Valdeniga, Colle di San Pietro and San Donato are significant parts of the Roman settlements (fortifications, inhabited center, necropolis) along the path of the ancient imperial road which, according to the historians Alberto Alpago Novello and Luciano Bosio, passed through the territory of Lamon.
According to Alpago Novello, the street descending from Sovramonte crossed the river Cismon on a bridge just beyond Ponte Serra (presence of 2-3 meters walls on the Lamon side) and climbed through the district of Ciess to the foot of the Colle di San Pietro, on top of which stood a fortification. From Lamon to Rugna the Claudia Augusta dropped steeply to cross the beautiful bridge with a round arch that the tradition assigns to the Roman road (with probable medieval alterations). From Rugna to the hamlet of Costa the road coincides with the modern roadway, whereas up to San Donato it runs for four kilometers in parallel and slightly lower with the traditional name of "Via Pagana". Out of the bush, the road arrives in Crosere (a dialect word which means "crossroads") just next to the extraordinary necropolis investigated by systematic archaeological excavations since 2000, even if the first excavations have been conducted at the end of 1800 by the local priest Don Pietro Tiziani. About ninety graves dating back to a period between the first and fourth century AD have been discovered in this area. The excavations have brought to light a total of over 80 oval-shaped burials, all unique in their kind. The defunct are sitting huddled up with their back against the wall of the tomb and with their head facing east, according to a custom typical of the Bronze Age (from 3500 BC to 1200 BC) and therefore are very different from the normal tombs used in this Roman period. The first anthropological analyses have shown that, in the majority of cases, the remains were adults with a strong build. The grave goods, both male and female, are made up of everyday objects, clothing and ornaments in silver, bronze and glass: earrings, necklaces, fibulae and numerous Roman coins. Interesting are the silver earrings called “B”, which were chosen as the symbol of the museum due to their very particular shape, and the famous switchblade used by men in their daily work. What attracted the attention of scholars was also the discovery of the entire skeleton of an ox, whose burial carried out with particular care (the animal's head is resting on a stone that keeps it slightly raised) leads us to believe that it has been probably sacrificed. All the material is exhibited in the Archaeological Museum of Lamon.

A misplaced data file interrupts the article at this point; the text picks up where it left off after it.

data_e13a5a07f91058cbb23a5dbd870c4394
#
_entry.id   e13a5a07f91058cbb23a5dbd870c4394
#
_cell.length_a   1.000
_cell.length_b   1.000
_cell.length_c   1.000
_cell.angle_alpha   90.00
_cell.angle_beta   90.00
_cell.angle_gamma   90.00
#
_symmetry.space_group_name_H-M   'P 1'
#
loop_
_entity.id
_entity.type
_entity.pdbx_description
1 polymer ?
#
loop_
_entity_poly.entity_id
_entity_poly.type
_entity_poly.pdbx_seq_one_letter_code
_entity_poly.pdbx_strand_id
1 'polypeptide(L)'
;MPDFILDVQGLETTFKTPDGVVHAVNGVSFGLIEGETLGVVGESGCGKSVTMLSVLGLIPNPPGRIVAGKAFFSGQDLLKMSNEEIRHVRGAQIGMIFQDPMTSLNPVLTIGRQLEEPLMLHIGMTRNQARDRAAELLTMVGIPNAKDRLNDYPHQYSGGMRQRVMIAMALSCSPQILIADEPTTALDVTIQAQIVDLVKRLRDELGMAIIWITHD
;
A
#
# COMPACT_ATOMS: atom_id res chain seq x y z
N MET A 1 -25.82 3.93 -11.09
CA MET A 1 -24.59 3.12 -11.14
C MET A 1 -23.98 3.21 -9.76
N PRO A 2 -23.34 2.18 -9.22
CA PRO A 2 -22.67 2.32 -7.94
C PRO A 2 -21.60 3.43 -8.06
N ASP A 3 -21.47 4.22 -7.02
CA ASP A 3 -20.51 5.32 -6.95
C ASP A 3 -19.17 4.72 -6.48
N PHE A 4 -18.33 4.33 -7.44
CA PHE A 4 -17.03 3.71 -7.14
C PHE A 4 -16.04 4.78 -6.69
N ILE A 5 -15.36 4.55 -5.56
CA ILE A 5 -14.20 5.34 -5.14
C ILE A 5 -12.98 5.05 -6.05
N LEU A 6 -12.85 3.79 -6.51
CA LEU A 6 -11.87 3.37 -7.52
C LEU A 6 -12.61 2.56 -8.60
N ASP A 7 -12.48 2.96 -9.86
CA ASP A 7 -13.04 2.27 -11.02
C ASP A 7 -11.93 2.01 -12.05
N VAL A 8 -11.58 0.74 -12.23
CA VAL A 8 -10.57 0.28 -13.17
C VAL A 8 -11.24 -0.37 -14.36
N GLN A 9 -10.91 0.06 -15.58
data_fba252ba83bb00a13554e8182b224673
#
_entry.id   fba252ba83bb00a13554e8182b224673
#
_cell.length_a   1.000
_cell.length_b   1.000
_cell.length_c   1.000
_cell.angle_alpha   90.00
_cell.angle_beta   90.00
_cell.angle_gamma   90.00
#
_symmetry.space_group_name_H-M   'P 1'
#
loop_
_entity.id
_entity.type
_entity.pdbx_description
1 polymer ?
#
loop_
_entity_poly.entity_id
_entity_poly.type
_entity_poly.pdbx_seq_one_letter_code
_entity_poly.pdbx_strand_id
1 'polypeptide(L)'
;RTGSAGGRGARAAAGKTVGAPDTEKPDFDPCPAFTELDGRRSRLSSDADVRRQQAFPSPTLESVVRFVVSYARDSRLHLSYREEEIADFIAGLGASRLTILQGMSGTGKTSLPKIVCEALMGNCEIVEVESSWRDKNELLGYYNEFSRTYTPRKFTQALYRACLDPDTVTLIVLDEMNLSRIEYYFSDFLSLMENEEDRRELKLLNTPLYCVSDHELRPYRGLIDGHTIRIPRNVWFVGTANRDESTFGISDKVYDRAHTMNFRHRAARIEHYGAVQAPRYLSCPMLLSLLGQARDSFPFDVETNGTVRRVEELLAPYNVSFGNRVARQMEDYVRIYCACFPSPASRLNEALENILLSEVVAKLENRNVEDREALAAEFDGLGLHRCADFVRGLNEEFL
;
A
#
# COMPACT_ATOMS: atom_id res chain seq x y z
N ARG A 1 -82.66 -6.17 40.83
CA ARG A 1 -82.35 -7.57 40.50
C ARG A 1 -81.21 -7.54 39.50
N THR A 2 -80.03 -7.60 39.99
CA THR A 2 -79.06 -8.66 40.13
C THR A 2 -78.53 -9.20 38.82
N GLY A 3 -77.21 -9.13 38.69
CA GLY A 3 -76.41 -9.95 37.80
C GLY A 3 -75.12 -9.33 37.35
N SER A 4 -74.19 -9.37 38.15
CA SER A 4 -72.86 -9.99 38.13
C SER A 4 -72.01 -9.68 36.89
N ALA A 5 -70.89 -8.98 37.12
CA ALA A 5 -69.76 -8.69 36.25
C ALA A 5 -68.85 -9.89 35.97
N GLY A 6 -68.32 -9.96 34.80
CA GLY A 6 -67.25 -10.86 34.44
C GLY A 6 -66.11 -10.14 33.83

After crossing the bottom of Val Senaiga the road developed into the municipality of Castel Tesino. Nearby was found in 1836 the Chalice of the Diacono Orso. The precious finding (it is the oldest Eucharistic chalice of the Christianized West) can be dated between the fifth and sixth centuries A.D. and is made of a large cup supported by a low stem, bearing the inscription: " DONIS OF URSUS DIACONUS SANCTO PETRO ET SANCTO PAULO OPTULIT ". Perhaps the glass came from one of the shops of Aquileia and it was lost during the Lombard invasion. Owned by the parish of Lamon, it is currently displayed at the Museo Diocesano of Feltre and it testifies the existence of ancient itineraries that have been connecting different people and cultures for more than two thousand years.